Notes (Chapter 6)

  1. The economic transition presently taking place in the occupied territories, which entails that the traditional subsistence economy is gradually being replaced by a market economy, may in the long run also challenge the traditional structure of authority in economic matters within the households. In particular, access to the Israeli labour marked has enabled many young males to establish their own economic base beyond the direct control of the Head of Household, thus challenging his superiority in such questions.
  2. Non-intentional under-reporting of economic resources is also widespread. Particularly women's and children's work is usually not considered as economic activity, even when considered as such according to survey definitions. For a further discussion of this problem, se the section about women's work in the employment chapter.

    The relatively high number of local and foreign organizations providing material support to the population also encourages under-reporting of economic resources. Some respondents may regard it as in their interest to paint their economic situation in dark colours, in order to be entitled to social benefits.

  3. Wealth or net fortune may be split into real and finance capital. Real capital is composed of (physical) capital goods and consumer durables, while finance capital can be defined as the net balance between financial savings and debt. The two types of wealth each pose their characteristic measurement problems. In contrast to finance capital, real capital can to a large extent be observed. Value assessment of reported items is, however, more problematic for real capital than finance capital. The survey made a crude value assessment of real capital by asking when the item was bought and whether the items were bought new or used. The outbreak of the intifada was chosen as time reference because of its strong impact on people's minds.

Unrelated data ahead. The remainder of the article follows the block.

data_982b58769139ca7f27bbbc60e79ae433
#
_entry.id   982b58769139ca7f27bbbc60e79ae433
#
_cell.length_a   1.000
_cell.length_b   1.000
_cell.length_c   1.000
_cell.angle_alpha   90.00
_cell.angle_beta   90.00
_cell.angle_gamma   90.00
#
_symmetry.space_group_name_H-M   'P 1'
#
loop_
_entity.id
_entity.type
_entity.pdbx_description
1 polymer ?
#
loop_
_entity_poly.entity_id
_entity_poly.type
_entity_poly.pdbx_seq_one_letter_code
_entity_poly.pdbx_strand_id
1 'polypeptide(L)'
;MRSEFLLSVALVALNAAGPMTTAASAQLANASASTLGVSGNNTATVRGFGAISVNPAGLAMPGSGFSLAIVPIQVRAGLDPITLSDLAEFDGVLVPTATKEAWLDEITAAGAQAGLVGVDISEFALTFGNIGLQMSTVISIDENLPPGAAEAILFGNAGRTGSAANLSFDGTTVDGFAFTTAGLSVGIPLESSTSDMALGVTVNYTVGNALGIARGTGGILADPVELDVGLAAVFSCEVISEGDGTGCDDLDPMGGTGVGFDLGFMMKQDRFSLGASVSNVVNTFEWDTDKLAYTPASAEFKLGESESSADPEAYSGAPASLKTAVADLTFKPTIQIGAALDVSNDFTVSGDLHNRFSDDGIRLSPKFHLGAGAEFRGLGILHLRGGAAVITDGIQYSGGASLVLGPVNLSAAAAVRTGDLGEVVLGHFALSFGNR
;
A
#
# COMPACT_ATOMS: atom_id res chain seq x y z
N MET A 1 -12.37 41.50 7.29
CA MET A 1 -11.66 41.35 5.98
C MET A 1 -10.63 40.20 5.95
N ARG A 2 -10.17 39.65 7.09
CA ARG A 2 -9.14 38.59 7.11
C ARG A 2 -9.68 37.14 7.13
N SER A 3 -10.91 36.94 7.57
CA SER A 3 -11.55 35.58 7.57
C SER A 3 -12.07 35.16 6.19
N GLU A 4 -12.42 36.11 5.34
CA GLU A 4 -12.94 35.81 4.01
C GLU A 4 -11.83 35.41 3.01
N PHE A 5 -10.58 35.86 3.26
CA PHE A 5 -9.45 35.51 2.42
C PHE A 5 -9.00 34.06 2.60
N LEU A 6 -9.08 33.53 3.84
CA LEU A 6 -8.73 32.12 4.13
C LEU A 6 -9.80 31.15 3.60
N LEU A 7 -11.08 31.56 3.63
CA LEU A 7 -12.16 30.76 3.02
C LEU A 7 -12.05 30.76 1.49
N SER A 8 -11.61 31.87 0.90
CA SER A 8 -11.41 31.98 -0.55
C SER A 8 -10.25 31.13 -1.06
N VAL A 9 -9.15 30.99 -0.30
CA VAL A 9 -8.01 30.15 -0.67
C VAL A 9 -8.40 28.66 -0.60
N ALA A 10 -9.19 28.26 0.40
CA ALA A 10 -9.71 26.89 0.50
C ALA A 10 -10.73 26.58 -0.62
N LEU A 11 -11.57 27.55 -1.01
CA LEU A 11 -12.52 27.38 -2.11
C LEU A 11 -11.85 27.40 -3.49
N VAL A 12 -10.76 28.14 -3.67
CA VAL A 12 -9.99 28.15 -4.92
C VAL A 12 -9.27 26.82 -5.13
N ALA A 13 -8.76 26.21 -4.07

The real capital a household dispose of reflects both the household's past consumption priorities and its contemporary level of economic resources. Different types of real capital have different depreciation rates and liquidity, (i.e. ability to be transformed into other types of resources). Some types of real capital like machinery, cars or land also have productive potential, and may thus reflect development of sources of income as well as development of consumption habits.

    Non-productive real capital items like consumer durable may be classified according to their potential as status symbols, their liquidity, or by their user value for different types of household members. The user value of a consumer durable is not necessarily dependent on its age or liquidity. It is for example reasonable to assume that refugee camp dwellings, even if formally rented from UNRWA, represent the same user value for residents as privately owned houses of similar standard. The relationship between user value of consumer durable and household composition is also not always clear-cut. The number of persons in a household may have great influence on individual user value of for example a house of a given size, but not for the user value of a colour television set. Different types of consumer durables, for example kitchen amenities, may have different user value for men and women.